Let the Sunflowers Blossom Again!

The experience of war and the experience of being driven out of ones home are both traumatic and for the time being we cannot change them. The experience of being a refugee in one out of hundreds of camps and the return to a destroyed homeland can become a trauma too. Here we can help.

Die Erfahrung des Krieges und die Erfahrung, aus der eigenen He

Balkan Sunflowers organises volunteer efforts from all over the world, providing the opportunity for non-medical and non-technical people, as well as those with medical and technical backgrounds, to participate "hands-on" in the humanitarian relief effort. This can bring the much-needed spirit of solidarity and community to the refugees.

We are establishing community centres within the refugee camps, villages and towns to aid in the establishment of a sense of community and normality, by providing a place for social and organizational gathering, schooling, classes (such as arts and crafts, language, music, community theatre, pottery, painting etc.), organised sports and many other activities. Of course it is also necessary to respond to the need for basic facilities such as toilets and shelter. Volunteers with construction experience organise materials and work with the refugees to construct these facilities.

Balkan Sunflowers relies on its volunteers, who do all of their own fund raising, to achieve its goals. Volunteers must pay for their travel to the region and their living expenses. Each is challenged to design their own classes based on their own individual talents and provide their own materials.

World-wide 'core' fundraising is conducted at our co-ordination office in Germany. These funds are used to build up our infrastructure, e.g. offices in Tirana and Skopje and secure necessities such as housing for volunteers. We have good contacts with other humanitarian agencies, both governmental and private. The project has a long-term focus: all the facilities and centres established remain staffed with volunteers until the camp itself is disbanded and its residents return home.

From experience we have seen that mass exoduses such as these can create camps that remain in place for years. Many refugees' villages have been completely destroyed and therefore they have nothing to which to return. Many fear for their lives if they were to return home.

Four years after the Dayton Accords ended the conflict between Serbia, Bosnia-Herzegovina and Croatia, hundreds of thousands of people remain in refugee camps. And even with the return to Kosov@ being the fastest seen, the problems are not solved.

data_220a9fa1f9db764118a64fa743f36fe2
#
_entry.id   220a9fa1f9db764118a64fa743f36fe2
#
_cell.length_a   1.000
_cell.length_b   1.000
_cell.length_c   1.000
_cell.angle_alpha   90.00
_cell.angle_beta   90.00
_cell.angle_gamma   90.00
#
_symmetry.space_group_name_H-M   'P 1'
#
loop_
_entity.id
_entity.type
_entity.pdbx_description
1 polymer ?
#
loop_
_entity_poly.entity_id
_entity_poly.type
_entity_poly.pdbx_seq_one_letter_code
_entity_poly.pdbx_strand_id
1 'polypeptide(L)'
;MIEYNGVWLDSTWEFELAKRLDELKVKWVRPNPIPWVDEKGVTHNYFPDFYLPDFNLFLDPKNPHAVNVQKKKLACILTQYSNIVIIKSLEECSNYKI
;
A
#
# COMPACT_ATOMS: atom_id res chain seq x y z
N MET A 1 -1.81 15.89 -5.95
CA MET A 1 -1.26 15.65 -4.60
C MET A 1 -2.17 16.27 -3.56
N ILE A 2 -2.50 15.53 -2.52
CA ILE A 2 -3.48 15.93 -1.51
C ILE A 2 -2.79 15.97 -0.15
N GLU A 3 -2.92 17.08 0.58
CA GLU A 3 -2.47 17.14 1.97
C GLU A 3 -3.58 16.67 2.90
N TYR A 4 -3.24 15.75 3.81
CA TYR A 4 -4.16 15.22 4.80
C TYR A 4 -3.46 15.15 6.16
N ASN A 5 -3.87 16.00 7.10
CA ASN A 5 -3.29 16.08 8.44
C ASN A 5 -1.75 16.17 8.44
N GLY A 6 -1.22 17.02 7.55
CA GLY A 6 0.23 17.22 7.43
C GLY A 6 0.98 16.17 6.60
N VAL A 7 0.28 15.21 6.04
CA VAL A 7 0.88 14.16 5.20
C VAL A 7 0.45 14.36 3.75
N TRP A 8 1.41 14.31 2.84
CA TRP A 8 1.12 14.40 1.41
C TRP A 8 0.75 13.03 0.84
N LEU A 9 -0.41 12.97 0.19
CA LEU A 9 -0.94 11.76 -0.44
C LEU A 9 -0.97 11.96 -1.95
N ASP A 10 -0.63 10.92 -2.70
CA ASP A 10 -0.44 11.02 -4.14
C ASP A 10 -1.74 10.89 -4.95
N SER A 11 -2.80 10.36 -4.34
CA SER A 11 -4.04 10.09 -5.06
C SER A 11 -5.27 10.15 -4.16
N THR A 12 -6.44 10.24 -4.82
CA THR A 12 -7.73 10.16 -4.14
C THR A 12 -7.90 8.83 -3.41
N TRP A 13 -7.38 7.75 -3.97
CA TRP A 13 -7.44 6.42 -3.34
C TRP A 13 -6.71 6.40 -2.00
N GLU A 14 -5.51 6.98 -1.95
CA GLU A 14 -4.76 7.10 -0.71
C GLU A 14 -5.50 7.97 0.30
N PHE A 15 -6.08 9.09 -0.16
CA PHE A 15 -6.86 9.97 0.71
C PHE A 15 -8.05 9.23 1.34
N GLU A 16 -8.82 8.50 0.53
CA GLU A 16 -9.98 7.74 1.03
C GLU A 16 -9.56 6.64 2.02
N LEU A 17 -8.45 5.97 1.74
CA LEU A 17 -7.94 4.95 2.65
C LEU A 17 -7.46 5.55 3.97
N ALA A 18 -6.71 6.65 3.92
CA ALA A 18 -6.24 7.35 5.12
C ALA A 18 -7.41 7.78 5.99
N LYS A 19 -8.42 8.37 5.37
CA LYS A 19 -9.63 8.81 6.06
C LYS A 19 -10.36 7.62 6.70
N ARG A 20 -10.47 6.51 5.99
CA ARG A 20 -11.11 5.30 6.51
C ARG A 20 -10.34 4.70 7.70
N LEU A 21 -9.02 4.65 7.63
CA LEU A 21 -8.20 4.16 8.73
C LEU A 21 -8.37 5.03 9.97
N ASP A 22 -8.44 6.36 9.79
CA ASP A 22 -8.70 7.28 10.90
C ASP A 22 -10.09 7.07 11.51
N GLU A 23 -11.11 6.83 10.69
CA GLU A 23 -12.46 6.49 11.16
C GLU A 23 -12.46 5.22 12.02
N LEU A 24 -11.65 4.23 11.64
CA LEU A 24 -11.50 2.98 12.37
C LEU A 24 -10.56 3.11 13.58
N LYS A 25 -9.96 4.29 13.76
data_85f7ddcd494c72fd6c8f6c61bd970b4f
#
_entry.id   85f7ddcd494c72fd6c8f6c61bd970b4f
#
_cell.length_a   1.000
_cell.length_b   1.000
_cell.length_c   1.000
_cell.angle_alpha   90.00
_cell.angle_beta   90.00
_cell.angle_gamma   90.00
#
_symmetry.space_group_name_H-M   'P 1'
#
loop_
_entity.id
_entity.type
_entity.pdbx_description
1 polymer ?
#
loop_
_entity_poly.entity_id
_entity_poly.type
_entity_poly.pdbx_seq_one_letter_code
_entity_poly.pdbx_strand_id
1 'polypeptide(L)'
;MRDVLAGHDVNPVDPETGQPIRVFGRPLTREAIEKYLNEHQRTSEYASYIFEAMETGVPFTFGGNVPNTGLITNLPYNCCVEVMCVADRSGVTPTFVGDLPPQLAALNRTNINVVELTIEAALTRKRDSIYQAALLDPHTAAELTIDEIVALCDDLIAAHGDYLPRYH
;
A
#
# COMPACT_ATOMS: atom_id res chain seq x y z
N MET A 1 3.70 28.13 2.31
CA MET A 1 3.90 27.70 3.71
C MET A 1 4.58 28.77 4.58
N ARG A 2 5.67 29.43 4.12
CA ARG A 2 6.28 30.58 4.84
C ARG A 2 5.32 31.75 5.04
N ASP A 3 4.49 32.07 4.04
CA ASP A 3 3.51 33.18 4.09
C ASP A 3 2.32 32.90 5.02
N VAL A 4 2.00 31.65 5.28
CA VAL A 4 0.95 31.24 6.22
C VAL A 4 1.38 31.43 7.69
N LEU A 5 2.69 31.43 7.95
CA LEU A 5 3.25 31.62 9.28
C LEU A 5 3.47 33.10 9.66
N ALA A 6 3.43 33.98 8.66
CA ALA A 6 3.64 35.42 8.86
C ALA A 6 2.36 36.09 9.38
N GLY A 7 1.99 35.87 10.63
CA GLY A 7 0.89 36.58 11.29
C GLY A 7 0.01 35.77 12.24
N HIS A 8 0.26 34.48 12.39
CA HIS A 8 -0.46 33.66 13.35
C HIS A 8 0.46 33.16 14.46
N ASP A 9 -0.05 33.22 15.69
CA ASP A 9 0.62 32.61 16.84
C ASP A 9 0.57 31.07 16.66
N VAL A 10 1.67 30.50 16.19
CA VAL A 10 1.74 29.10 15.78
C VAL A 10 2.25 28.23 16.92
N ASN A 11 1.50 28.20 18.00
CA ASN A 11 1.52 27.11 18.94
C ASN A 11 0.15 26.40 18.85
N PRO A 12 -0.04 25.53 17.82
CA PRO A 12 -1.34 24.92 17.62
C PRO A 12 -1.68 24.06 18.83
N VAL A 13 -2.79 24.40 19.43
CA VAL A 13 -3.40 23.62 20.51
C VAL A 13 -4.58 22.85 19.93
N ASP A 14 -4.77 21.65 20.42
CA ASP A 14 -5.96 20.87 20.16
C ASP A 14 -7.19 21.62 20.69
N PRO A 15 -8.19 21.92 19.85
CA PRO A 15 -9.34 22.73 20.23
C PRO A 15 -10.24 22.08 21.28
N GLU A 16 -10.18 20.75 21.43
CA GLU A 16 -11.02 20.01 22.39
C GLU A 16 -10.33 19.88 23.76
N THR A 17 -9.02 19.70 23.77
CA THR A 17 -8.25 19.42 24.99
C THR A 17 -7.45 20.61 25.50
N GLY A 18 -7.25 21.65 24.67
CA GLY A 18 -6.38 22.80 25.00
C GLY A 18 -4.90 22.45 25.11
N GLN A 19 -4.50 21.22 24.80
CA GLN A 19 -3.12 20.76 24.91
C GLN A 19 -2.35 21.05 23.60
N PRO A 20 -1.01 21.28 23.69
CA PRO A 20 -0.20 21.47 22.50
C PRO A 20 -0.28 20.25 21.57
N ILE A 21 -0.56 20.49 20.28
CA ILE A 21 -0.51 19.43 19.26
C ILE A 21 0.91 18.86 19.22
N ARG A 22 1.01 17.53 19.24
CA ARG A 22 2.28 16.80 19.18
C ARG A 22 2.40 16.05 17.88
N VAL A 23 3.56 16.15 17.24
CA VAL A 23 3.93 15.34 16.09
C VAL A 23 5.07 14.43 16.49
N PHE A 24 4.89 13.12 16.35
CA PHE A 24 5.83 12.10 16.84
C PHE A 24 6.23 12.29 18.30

The Development of our Program

In May 1999 our first group of 'pathfinders' arrived in Albania and Macedonia. Their task was to assess the situation, establish a local office, network with other relief organizations in the field looking for opportunities to work together, and set up facilities in one or more camps, thus paving the way for a larger group of volunteers to come over.

At the end of May the first group of international volunteers arrived to start work in the first projects.

The signing of the peace treaty did not mean the end of the action with the refugees. The current situation in this torn-apart region cannot be called 'peace'. Balkan Sunflowers intends to help with the reconstruction in Kosov@ and organise projects which don't only encompass the practical reconstruction but also a positive interaction between the diverse ethnic groups.

Sunflowers Projects


Our volunteer groups have been working in an orphanage in Tirana, in a hospital and also continue to organise activities for refugee families in remaining camps, e.g. the camp of Premier Urgence in Kashar.

We are helping with summer camps, from the beginning of August in five different places for both Kosovarian and Albanian youth. Another idea being developed is for a project with street-children, mainly from roma-families.


Balkan Sunflowers is cooperating with the Kosovarian Youth Council and UNICEF to build up so called 'Child Friendly Spaces' within which will be organised social activities, as well as mine awareness education.

In several places activities were started to clean mine-free parks and recreate children’s playgrounds there. There are initiatives underway to do insulation programmes and other environmental activities. A central emphasis is put on community activities.


Shutka – a neighbourhood of Skopje where many thousand Roma-gypsy families live – including Roma-refugees from Kosov@. Working together with the Roma-community we are organising language courses and social activities.